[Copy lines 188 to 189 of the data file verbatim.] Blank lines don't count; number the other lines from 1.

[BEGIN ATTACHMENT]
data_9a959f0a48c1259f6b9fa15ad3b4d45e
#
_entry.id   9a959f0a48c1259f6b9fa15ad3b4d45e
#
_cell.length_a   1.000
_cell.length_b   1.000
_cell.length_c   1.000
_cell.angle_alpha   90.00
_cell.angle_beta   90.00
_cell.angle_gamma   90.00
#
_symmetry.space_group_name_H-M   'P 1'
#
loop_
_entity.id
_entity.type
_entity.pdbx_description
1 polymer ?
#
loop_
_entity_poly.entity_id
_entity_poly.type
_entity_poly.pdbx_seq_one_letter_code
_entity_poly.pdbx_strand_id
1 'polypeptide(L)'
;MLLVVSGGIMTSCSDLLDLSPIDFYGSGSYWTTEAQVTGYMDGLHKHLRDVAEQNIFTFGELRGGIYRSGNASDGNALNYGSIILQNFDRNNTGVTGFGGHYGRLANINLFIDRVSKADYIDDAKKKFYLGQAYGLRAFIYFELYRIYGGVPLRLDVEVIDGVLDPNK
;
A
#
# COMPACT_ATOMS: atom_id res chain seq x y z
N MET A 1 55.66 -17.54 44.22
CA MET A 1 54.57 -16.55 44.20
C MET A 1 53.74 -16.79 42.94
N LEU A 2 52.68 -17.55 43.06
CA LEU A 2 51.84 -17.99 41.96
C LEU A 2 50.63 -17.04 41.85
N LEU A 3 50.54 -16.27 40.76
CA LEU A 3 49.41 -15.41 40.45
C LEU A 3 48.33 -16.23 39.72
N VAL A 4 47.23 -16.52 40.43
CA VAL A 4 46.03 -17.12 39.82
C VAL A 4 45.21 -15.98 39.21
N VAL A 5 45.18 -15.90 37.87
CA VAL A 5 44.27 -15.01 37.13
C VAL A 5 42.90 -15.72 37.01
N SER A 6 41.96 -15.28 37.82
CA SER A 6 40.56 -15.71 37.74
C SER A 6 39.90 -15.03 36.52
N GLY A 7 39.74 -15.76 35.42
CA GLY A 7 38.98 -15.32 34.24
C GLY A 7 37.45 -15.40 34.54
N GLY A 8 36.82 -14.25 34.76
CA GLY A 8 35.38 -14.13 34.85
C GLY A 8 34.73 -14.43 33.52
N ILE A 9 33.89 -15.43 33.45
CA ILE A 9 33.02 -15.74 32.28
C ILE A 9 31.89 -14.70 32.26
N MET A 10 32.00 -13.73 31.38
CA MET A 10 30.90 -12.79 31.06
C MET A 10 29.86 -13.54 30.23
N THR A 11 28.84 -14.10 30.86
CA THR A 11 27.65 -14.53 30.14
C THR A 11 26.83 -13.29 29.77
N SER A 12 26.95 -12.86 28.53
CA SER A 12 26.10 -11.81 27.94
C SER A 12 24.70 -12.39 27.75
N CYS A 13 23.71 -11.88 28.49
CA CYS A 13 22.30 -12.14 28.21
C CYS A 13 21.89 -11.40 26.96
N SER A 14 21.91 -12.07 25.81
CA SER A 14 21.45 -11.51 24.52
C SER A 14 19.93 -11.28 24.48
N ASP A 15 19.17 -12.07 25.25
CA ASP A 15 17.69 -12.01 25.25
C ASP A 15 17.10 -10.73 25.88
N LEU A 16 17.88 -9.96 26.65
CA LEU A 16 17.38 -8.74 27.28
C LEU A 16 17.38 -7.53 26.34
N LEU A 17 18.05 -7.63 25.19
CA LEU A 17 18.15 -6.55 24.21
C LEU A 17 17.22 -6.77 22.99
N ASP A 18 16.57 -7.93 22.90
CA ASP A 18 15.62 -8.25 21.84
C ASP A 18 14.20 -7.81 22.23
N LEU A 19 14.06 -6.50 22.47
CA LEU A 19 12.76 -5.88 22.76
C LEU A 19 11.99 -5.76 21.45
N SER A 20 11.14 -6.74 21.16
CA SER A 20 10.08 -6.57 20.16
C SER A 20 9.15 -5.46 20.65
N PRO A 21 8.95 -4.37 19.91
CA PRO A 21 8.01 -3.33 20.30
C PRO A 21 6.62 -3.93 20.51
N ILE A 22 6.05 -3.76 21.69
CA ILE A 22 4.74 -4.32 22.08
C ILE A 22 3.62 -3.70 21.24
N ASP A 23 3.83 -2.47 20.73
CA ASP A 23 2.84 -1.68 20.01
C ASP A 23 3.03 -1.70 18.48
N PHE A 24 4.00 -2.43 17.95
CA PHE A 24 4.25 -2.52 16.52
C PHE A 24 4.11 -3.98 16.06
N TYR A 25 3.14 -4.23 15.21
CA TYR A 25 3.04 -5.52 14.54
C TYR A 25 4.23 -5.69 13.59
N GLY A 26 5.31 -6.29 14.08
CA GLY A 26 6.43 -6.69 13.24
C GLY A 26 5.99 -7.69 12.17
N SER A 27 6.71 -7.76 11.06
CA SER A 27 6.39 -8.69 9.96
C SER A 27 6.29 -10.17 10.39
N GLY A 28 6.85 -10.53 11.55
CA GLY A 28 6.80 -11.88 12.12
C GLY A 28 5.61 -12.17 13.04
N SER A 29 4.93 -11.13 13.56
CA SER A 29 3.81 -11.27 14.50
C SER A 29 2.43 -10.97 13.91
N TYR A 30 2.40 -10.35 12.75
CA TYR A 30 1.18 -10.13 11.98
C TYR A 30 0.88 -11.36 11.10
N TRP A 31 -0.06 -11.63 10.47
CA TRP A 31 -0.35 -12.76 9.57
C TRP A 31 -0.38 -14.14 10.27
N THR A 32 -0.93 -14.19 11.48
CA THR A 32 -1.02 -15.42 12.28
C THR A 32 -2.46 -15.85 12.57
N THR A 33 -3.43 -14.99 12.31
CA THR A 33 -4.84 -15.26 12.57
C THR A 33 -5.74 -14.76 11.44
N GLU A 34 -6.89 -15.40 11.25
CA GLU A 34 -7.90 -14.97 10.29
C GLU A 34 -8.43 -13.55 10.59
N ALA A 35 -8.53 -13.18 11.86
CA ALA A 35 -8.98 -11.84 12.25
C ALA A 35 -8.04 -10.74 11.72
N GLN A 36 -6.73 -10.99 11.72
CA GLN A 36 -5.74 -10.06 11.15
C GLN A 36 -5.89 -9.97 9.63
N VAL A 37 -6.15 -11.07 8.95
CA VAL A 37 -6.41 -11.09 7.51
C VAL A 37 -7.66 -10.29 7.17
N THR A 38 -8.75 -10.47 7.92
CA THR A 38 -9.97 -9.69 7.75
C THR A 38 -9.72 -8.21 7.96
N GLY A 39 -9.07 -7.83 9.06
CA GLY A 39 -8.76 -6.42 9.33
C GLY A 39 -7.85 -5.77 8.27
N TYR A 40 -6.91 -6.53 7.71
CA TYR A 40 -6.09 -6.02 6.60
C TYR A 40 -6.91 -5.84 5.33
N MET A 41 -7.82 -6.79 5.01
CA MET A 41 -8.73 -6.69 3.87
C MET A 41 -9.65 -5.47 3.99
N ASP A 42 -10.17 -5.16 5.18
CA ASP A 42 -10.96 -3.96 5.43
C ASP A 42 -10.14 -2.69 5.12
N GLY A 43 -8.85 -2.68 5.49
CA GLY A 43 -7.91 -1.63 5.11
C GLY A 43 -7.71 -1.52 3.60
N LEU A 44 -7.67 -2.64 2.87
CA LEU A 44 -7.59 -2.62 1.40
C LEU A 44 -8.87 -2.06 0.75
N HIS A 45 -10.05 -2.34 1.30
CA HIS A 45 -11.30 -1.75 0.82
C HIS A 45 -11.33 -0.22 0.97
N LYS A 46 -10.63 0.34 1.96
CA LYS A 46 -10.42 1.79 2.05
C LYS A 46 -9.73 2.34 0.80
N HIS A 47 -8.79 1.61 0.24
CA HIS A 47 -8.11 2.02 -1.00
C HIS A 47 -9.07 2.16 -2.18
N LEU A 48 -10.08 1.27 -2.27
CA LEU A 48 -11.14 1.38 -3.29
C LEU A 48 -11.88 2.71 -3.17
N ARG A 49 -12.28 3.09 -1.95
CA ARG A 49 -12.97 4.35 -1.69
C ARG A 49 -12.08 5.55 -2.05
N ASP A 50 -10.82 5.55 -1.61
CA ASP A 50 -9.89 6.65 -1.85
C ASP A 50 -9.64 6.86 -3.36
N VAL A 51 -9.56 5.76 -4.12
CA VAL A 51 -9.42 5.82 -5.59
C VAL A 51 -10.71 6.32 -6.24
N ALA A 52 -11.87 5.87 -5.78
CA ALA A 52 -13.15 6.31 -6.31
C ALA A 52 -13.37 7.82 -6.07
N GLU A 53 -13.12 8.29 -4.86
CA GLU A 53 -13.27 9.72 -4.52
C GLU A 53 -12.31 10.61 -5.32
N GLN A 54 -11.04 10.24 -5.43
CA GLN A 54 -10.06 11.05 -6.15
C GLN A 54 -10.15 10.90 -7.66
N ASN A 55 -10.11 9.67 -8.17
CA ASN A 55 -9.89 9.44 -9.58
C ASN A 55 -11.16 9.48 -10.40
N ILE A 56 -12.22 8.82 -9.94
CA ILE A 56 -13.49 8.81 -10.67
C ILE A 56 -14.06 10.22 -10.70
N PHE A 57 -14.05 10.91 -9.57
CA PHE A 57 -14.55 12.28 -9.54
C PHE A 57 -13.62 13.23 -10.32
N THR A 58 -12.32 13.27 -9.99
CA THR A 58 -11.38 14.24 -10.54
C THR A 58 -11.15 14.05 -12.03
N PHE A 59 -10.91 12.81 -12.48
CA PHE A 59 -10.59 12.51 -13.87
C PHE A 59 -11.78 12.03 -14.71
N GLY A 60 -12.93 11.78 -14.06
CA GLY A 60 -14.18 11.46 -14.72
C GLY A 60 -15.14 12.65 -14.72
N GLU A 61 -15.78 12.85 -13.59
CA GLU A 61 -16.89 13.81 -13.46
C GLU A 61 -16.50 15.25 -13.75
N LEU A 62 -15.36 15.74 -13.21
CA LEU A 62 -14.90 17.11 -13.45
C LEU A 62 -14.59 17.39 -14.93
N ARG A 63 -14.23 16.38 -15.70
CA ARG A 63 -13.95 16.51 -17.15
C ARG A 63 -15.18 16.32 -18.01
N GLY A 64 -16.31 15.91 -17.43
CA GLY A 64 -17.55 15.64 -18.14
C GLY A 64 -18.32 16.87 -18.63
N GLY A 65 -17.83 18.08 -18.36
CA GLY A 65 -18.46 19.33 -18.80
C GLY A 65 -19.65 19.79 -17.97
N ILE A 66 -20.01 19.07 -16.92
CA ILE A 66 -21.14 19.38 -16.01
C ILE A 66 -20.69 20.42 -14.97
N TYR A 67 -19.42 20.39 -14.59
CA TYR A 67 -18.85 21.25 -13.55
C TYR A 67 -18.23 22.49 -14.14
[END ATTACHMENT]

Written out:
CA GLU A 53 -13.27 9.72 -4.52
C GLU A 53 -12.31 10.61 -5.32